Inhabitants of the Australian state of New South Wales, in addition to flooding, will also face a “plague” of deadly spiders soon, warns the Australian Reptile Park.
The spiders, of which the most poisonous in the world live in Australia, may seek out the drought of homes to escape the water.
Continuous rainfall has caused massive flooding in New South Wales, which is home to about a third of all Australians. Some of Sydney’s suburbs are still underwater. On Wednesday, the Australian state’s weather appears to be improving, and the sun will shine for the first time after days of rainfall. However, the relief was short-lived for some after receiving an “urgent warning” about Australian tunnel web spiders.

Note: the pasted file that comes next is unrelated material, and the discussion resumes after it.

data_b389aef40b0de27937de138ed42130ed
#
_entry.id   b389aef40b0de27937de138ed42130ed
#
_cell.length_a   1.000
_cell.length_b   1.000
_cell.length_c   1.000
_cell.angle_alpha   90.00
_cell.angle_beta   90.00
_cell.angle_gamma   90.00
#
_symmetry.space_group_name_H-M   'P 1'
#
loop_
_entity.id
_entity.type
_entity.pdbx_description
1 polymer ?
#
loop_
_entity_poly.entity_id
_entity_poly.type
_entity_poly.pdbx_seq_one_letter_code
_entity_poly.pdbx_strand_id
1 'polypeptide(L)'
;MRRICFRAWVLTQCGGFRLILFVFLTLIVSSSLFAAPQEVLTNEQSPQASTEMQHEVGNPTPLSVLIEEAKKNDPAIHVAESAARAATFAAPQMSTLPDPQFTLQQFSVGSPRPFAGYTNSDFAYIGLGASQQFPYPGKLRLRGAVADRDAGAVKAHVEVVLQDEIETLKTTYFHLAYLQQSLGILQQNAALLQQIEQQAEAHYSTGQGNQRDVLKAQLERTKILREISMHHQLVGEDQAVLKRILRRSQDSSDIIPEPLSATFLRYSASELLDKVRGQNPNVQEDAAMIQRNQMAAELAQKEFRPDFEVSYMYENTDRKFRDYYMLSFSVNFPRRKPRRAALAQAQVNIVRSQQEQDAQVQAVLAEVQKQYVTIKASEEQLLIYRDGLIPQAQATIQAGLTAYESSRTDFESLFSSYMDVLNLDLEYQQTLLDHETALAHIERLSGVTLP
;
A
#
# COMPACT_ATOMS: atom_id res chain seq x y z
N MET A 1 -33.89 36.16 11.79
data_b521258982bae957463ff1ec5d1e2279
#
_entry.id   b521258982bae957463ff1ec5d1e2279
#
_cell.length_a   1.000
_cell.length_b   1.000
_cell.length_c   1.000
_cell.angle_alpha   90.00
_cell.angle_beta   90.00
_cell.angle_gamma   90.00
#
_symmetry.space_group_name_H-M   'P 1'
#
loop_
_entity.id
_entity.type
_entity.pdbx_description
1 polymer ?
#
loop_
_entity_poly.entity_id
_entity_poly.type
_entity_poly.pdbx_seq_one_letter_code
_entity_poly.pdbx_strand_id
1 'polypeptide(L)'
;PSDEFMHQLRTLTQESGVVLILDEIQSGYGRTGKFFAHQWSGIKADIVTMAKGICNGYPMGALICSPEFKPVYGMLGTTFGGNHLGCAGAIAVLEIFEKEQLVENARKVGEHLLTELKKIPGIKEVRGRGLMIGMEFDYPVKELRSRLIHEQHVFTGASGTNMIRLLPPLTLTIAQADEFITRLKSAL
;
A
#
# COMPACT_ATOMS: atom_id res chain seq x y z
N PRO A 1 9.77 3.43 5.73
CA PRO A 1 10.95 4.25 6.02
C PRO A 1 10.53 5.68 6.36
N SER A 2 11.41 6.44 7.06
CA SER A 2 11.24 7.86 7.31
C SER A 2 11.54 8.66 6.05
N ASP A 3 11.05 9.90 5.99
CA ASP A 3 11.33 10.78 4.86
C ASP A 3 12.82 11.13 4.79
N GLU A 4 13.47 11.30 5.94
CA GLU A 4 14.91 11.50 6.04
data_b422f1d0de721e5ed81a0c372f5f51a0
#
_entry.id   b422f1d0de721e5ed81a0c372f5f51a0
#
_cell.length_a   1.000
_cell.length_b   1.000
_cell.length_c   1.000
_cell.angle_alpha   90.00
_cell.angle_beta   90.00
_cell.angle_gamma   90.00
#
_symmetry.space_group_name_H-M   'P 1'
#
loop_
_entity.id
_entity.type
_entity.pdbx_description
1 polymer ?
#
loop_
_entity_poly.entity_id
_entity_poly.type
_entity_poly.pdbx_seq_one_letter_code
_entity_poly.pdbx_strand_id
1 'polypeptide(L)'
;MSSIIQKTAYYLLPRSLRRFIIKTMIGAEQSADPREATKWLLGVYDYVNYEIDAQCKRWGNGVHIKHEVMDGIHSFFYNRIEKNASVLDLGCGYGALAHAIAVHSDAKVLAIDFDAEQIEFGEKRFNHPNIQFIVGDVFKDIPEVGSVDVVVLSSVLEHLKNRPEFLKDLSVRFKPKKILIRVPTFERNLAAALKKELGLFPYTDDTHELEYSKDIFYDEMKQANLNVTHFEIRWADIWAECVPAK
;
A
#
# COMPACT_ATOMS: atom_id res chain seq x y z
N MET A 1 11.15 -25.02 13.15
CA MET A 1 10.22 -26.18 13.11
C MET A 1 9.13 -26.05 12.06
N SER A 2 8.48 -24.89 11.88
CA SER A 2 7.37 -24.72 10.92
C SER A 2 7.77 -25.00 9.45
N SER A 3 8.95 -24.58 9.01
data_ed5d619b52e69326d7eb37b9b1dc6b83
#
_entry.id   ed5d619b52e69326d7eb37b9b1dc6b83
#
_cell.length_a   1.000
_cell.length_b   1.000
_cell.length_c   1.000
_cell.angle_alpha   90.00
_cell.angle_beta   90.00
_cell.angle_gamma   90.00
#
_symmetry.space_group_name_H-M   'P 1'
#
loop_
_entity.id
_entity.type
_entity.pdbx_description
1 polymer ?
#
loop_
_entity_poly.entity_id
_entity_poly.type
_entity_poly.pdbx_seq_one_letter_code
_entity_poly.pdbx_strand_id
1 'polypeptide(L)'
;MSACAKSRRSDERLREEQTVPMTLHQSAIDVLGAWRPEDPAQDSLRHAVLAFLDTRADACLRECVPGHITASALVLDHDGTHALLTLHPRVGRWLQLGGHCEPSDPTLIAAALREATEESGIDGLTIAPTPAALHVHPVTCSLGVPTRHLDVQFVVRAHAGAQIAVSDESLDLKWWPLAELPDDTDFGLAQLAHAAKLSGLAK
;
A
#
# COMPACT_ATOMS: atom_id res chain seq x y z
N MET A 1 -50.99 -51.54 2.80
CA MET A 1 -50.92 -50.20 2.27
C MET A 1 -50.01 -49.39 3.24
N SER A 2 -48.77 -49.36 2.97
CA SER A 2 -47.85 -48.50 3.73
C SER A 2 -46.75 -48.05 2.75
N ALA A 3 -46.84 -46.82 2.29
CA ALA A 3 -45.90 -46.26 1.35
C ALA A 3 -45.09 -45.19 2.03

“The upcoming warm weather and high humidity provide the perfect conditions for a massive increase in tunnel web spider numbers,” warned Tim Faulkner, the director of the Australian Reptile Park. “The incredible flooding we have seen in the Sydney area has chased spiders out of their burrows and are seeking refuge in drier places. Unfortunately, it means they are quickly finding their way to homes.”
In recent days, images of thousands of spiders trying to escape the rising water have already been shared by many on social media. Spider phobics were terrified by photos of the eight-legged creatures climbing fences and buildings.
The tunnel web spider is much feared in Sydney for its solid and fast-acting venom. As far as is known, the spider has killed at least 13 human victims. Since an antidote was developed in the 1980s, there have been no more deaths from a bite from the tunnel web spider. The Australian Reptile Park, which supplies the antidote, encourages people “who feel safe enough” to catch the spiders and take them to collection points.